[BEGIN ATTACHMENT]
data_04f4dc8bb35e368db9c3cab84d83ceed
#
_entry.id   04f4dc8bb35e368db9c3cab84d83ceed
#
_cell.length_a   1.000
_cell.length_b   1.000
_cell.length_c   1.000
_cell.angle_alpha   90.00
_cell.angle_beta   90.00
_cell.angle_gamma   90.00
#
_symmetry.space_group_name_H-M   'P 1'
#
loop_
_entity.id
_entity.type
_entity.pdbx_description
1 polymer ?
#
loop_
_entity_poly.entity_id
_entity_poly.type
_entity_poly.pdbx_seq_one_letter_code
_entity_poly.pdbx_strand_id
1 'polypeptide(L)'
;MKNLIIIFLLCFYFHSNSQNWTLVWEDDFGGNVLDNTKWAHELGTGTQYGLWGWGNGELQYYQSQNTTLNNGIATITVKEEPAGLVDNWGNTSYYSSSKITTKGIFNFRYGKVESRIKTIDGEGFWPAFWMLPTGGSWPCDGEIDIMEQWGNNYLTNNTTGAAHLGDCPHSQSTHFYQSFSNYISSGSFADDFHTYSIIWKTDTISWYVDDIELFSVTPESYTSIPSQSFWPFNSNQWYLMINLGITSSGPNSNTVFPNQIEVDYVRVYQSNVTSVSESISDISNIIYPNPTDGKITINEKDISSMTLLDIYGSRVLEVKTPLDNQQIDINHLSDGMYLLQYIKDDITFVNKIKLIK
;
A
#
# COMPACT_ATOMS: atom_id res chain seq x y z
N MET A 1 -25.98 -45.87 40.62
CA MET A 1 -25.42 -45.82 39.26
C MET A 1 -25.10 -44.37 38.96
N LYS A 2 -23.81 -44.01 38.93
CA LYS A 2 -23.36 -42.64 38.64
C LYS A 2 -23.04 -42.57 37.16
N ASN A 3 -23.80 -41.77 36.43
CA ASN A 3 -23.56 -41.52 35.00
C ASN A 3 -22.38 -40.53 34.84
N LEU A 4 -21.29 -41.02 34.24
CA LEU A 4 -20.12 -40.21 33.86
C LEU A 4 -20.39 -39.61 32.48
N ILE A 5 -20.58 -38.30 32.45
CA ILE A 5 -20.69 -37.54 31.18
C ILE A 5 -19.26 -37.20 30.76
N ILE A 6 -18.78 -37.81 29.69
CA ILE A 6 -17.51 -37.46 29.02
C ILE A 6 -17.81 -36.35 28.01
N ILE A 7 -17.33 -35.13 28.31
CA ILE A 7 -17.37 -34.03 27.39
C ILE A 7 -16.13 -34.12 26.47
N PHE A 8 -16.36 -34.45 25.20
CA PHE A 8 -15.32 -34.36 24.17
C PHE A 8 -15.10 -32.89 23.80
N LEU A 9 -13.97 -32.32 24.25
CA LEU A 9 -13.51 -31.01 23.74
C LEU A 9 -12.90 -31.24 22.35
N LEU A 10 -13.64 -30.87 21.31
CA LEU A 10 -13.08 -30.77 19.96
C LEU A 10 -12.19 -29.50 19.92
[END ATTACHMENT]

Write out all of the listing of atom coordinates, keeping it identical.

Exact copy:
data_04f4dc8bb35e368db9c3cab84d83ceed
#
_entry.id   04f4dc8bb35e368db9c3cab84d83ceed
#
_cell.length_a   1.000
_cell.length_b   1.000
_cell.length_c   1.000
_cell.angle_alpha   90.00
_cell.angle_beta   90.00
_cell.angle_gamma   90.00
#
_symmetry.space_group_name_H-M   'P 1'
#
loop_
_entity.id
_entity.type
_entity.pdbx_description
1 polymer ?
#
loop_
_entity_poly.entity_id
_entity_poly.type
_entity_poly.pdbx_seq_one_letter_code
_entity_poly.pdbx_strand_id
1 'polypeptide(L)'
;MKNLIIIFLLCFYFHSNSQNWTLVWEDDFGGNVLDNTKWAHELGTGTQYGLWGWGNGELQYYQSQNTTLNNGIATITVKEEPAGLVDNWGNTSYYSSSKITTKGIFNFRYGKVESRIKTIDGEGFWPAFWMLPTGGSWPCDGEIDIMEQWGNNYLTNNTTGAAHLGDCPHSQSTHFYQSFSNYISSGSFADDFHTYSIIWKTDTISWYVDDIELFSVTPESYTSIPSQSFWPFNSNQWYLMINLGITSSGPNSNTVFPNQIEVDYVRVYQSNVTSVSESISDISNIIYPNPTDGKITINEKDISSMTLLDIYGSRVLEVKTPLDNQQIDINHLSDGMYLLQYIKDDITFVNKIKLIK
;
A
#
# COMPACT_ATOMS: atom_id res chain seq x y z
N MET A 1 -25.98 -45.87 40.62
CA MET A 1 -25.42 -45.82 39.26
C MET A 1 -25.10 -44.37 38.96
N LYS A 2 -23.81 -44.01 38.93
CA LYS A 2 -23.36 -42.64 38.64
C LYS A 2 -23.04 -42.57 37.16
N ASN A 3 -23.80 -41.77 36.43
CA ASN A 3 -23.56 -41.52 35.00
C ASN A 3 -22.38 -40.53 34.84
N LEU A 4 -21.29 -41.02 34.24
CA LEU A 4 -20.12 -40.21 33.86
C LEU A 4 -20.39 -39.61 32.48
N ILE A 5 -20.58 -38.30 32.45
CA ILE A 5 -20.69 -37.54 31.18
C ILE A 5 -19.26 -37.20 30.76
N ILE A 6 -18.78 -37.81 29.69
CA ILE A 6 -17.51 -37.46 29.02
C ILE A 6 -17.81 -36.35 28.01
N ILE A 7 -17.33 -35.13 28.31
CA ILE A 7 -17.37 -34.03 27.39
C ILE A 7 -16.13 -34.12 26.47
N PHE A 8 -16.36 -34.45 25.20
CA PHE A 8 -15.32 -34.36 24.17
C PHE A 8 -15.10 -32.89 23.80
N LEU A 9 -13.97 -32.32 24.25
CA LEU A 9 -13.51 -31.01 23.74
C LEU A 9 -12.90 -31.24 22.35
N LEU A 10 -13.64 -30.87 21.31
CA LEU A 10 -13.08 -30.77 19.96
C LEU A 10 -12.19 -29.50 19.92